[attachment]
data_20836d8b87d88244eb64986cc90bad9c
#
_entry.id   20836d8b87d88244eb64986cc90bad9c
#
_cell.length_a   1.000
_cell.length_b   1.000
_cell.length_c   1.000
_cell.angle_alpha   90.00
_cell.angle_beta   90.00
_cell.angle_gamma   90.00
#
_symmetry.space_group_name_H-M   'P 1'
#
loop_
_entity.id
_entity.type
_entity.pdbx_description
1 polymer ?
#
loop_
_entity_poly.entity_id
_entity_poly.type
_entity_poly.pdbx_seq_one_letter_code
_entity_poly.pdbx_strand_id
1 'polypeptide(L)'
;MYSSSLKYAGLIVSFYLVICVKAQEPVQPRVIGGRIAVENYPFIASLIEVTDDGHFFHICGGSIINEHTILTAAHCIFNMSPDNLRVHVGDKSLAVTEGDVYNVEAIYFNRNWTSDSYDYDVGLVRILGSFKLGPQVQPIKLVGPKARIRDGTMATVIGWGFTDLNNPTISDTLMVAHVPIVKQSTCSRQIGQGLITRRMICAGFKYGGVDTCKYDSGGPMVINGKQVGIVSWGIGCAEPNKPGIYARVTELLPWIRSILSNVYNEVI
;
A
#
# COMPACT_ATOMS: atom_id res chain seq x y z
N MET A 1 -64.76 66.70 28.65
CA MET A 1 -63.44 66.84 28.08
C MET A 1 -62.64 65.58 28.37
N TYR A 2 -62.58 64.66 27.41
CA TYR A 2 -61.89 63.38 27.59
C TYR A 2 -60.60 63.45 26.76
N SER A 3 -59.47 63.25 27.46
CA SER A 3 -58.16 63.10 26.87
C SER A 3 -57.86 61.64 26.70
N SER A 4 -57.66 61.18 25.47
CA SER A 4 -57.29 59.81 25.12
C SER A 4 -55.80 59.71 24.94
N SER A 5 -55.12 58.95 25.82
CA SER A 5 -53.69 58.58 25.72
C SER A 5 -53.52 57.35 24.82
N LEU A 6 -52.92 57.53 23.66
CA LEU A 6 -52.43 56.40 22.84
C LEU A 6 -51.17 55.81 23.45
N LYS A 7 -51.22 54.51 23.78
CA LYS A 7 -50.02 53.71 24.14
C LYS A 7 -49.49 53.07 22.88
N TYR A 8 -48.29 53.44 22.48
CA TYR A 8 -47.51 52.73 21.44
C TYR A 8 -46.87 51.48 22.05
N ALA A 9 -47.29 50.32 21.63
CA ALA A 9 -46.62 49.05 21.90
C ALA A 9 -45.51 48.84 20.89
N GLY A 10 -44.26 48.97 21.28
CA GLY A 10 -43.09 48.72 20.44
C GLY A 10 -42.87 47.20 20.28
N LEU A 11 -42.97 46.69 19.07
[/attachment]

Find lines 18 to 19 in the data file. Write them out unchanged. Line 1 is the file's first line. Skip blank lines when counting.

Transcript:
1 polymer ?
#